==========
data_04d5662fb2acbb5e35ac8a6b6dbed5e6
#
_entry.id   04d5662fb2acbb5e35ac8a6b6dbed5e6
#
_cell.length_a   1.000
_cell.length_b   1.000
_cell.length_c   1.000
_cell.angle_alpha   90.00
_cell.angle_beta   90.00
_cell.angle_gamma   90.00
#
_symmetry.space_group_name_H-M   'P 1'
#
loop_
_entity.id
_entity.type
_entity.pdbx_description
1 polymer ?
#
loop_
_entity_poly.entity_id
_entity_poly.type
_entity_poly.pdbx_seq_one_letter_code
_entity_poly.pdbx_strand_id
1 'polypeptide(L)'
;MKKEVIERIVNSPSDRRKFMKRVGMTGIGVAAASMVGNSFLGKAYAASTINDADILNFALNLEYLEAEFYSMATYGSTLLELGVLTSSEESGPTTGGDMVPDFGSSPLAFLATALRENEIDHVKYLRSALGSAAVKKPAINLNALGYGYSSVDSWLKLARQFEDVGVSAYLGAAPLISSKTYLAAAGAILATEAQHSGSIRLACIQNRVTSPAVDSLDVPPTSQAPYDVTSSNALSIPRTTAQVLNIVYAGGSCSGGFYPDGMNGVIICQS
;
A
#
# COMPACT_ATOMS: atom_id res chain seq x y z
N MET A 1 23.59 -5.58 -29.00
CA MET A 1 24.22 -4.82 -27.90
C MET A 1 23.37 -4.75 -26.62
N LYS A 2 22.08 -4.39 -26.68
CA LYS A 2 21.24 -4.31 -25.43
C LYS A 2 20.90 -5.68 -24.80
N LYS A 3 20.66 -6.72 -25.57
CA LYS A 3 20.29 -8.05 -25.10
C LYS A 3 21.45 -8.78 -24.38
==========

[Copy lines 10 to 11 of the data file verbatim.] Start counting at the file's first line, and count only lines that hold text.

_cell.angle_gamma   90.00
#